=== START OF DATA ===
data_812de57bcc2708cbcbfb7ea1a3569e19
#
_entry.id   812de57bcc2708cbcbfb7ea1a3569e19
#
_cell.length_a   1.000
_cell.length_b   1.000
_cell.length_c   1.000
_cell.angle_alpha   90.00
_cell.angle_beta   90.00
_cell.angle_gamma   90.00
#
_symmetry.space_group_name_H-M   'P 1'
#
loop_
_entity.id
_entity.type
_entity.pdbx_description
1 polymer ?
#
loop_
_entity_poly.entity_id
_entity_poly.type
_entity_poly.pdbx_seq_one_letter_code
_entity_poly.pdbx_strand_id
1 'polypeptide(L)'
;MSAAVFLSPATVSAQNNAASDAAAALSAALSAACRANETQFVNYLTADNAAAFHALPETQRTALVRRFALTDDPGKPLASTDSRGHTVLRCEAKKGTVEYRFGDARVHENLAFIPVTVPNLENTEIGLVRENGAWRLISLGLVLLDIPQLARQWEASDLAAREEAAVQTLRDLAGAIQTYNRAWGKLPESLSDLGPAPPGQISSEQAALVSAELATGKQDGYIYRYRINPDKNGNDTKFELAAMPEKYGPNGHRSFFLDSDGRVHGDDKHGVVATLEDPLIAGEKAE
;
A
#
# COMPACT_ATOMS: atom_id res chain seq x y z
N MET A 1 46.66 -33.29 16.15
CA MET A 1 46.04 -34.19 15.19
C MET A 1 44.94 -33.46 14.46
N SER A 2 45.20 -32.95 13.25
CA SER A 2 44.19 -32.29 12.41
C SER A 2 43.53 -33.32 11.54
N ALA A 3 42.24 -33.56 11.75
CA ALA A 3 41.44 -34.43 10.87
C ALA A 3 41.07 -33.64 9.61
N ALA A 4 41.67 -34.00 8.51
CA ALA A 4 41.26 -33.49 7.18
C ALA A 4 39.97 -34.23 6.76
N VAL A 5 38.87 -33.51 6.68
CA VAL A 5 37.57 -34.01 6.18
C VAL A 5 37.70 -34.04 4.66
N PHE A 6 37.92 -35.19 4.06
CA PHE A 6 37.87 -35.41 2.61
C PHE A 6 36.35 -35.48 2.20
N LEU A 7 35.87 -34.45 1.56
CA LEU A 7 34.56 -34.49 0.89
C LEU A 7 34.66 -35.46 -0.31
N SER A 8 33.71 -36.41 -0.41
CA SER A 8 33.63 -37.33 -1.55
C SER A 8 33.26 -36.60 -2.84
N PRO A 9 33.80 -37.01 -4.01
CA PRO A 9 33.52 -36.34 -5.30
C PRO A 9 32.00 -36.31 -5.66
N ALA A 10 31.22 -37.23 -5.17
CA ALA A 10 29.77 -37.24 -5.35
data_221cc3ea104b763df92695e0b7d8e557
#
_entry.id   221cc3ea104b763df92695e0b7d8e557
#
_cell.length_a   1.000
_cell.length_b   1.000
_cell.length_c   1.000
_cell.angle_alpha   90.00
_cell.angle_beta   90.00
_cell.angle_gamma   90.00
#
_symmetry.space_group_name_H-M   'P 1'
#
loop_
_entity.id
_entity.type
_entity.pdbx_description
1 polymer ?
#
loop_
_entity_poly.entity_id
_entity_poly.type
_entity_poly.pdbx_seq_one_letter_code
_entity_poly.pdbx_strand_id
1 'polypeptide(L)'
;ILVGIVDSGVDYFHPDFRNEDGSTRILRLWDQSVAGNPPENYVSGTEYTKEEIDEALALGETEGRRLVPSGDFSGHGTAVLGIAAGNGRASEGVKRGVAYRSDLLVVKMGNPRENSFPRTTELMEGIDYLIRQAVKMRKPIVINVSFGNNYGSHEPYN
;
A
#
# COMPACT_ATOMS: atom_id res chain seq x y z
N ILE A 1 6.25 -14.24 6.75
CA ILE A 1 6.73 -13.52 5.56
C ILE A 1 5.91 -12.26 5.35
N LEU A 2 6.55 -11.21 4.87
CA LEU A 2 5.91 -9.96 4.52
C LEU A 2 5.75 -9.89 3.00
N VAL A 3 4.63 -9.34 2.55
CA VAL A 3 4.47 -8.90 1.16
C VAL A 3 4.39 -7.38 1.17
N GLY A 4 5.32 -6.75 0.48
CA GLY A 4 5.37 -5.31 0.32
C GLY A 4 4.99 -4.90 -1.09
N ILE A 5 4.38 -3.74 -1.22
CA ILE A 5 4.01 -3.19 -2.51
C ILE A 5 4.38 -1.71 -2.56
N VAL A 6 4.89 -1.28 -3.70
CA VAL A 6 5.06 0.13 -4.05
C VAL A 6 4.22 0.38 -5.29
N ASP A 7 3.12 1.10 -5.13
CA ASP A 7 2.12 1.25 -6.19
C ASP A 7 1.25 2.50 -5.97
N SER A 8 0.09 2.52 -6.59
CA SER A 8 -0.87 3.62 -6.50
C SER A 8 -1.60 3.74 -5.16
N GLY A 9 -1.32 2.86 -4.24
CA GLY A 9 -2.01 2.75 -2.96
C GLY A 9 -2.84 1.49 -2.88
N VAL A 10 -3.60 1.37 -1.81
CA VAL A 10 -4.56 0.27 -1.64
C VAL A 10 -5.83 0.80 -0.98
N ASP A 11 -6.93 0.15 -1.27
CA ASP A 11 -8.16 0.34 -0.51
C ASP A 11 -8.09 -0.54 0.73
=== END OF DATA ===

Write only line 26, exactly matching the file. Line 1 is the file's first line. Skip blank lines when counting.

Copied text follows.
;MSAAVFLSPATVSAQNNAASDAAAALSAALSAACRANETQFVNYLTADNAAAFHALPETQRTALVRRFALTDDPGKPLASTDSRGHTVLRCEAKKGTVEYRFGDARVHENLAFIPVTVPNLENTEIGLVRENGAWRLISLGLVLLDIPQLARQWEASDLAAREEAAVQTLRDLAGAIQTYNRAWGKLPESLSDLGPAPPGQISSEQAALVSAELATGKQDGYIYRYRINPDKNGNDTKFELAAMPEKYGPNGHRSFFLDSDGRVHGDDKHGVVATLEDPLIAGEKAE